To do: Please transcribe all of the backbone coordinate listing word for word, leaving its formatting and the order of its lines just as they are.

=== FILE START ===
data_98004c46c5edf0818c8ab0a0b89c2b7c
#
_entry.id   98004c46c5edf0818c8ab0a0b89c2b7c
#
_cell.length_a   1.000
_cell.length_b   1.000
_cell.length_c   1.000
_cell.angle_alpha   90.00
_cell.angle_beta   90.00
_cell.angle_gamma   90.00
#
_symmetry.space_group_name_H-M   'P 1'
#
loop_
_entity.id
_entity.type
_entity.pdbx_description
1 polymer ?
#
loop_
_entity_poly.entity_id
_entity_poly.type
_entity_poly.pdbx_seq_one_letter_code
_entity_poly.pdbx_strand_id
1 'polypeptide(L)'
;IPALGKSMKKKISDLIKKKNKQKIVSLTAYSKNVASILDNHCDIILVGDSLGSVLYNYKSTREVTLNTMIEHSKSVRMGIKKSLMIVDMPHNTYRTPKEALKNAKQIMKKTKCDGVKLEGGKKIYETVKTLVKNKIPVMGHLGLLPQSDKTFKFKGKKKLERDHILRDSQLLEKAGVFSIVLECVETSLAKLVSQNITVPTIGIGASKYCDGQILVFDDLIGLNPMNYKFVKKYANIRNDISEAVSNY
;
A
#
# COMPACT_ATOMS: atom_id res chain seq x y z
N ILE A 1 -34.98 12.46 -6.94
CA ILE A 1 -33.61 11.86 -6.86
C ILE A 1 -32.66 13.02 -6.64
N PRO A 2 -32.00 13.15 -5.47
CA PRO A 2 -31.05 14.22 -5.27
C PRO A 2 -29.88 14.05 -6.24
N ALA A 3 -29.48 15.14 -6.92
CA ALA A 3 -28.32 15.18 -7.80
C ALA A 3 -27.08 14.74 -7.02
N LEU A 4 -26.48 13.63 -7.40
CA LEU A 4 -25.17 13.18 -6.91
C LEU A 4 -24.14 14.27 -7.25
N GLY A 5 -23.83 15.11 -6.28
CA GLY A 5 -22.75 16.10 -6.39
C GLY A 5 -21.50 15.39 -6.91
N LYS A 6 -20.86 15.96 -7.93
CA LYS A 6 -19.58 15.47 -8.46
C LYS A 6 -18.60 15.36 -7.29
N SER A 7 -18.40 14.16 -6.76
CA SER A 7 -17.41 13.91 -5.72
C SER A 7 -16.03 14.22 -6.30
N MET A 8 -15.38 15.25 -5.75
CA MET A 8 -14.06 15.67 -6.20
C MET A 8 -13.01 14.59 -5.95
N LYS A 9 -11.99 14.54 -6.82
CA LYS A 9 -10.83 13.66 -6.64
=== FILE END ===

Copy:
data_98004c46c5edf0818c8ab0a0b89c2b7c
#
_entry.id   98004c46c5edf0818c8ab0a0b89c2b7c
#
_cell.length_a   1.000
_cell.length_b   1.000
_cell.length_c   1.000
_cell.angle_alpha   90.00
_cell.angle_beta   90.00
_cell.angle_gamma   90.00
#
_symmetry.space_group_name_H-M   'P 1'
#
loop_
_entity.id
_entity.type
_entity.pdbx_description
1 polymer ?
#
loop_
_entity_poly.entity_id
_entity_poly.type
_entity_poly.pdbx_seq_one_letter_code
_entity_poly.pdbx_strand_id
1 'polypeptide(L)'
;IPALGKSMKKKISDLIKKKNKQKIVSLTAYSKNVASILDNHCDIILVGDSLGSVLYNYKSTREVTLNTMIEHSKSVRMGIKKSLMIVDMPHNTYRTPKEALKNAKQIMKKTKCDGVKLEGGKKIYETVKTLVKNKIPVMGHLGLLPQSDKTFKFKGKKKLERDHILRDSQLLEKAGVFSIVLECVETSLAKLVSQNITVPTIGIGASKYCDGQILVFDDLIGLNPMNYKFVKKYANIRNDISEAVSNY
;
A
#
# COMPACT_ATOMS: atom_id res chain seq x y z
N ILE A 1 -34.98 12.46 -6.94
CA ILE A 1 -33.61 11.86 -6.86
C ILE A 1 -32.66 13.02 -6.64
N PRO A 2 -32.00 13.15 -5.47
CA PRO A 2 -31.05 14.22 -5.27
C PRO A 2 -29.88 14.05 -6.24
N ALA A 3 -29.48 15.14 -6.92
CA ALA A 3 -28.32 15.18 -7.80
C ALA A 3 -27.08 14.74 -7.02
N LEU A 4 -26.48 13.63 -7.40
CA LEU A 4 -25.17 13.18 -6.91
C LEU A 4 -24.14 14.27 -7.25
N GLY A 5 -23.83 15.11 -6.28
CA GLY A 5 -22.75 16.10 -6.39
C GLY A 5 -21.50 15.39 -6.91
N LYS A 6 -20.86 15.96 -7.93
CA LYS A 6 -19.58 15.47 -8.46
C LYS A 6 -18.60 15.36 -7.29
N SER A 7 -18.40 14.16 -6.76
CA SER A 7 -17.41 13.91 -5.72
C SER A 7 -16.03 14.22 -6.30
N MET A 8 -15.38 15.25 -5.75
CA MET A 8 -14.06 15.67 -6.20
C MET A 8 -13.01 14.59 -5.95
N LYS A 9 -11.99 14.54 -6.82
CA LYS A 9 -10.83 13.66 -6.64